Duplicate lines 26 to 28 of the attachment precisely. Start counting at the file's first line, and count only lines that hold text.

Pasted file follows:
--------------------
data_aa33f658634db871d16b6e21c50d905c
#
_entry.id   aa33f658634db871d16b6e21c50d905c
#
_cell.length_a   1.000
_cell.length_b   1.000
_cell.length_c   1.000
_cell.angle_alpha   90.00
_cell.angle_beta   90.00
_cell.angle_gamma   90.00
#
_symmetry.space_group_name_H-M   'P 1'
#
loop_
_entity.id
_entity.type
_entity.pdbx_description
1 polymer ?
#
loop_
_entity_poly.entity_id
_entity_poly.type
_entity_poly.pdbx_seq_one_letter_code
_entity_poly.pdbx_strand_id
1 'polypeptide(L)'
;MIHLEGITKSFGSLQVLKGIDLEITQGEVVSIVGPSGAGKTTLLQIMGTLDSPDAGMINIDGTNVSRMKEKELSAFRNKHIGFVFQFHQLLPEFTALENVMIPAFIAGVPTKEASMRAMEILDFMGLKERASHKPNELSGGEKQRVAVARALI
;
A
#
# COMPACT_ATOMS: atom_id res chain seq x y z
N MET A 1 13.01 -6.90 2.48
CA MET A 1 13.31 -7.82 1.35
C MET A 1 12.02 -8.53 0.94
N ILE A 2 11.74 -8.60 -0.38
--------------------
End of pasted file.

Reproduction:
;MIHLEGITKSFGSLQVLKGIDLEITQGEVVSIVGPSGAGKTTLLQIMGTLDSPDAGMINIDGTNVSRMKEKELSAFRNKHIGFVFQFHQLLPEFTALENVMIPAFIAGVPTKEASMRAMEILDFMGLKERASHKPNELSGGEKQRVAVARALI
;
A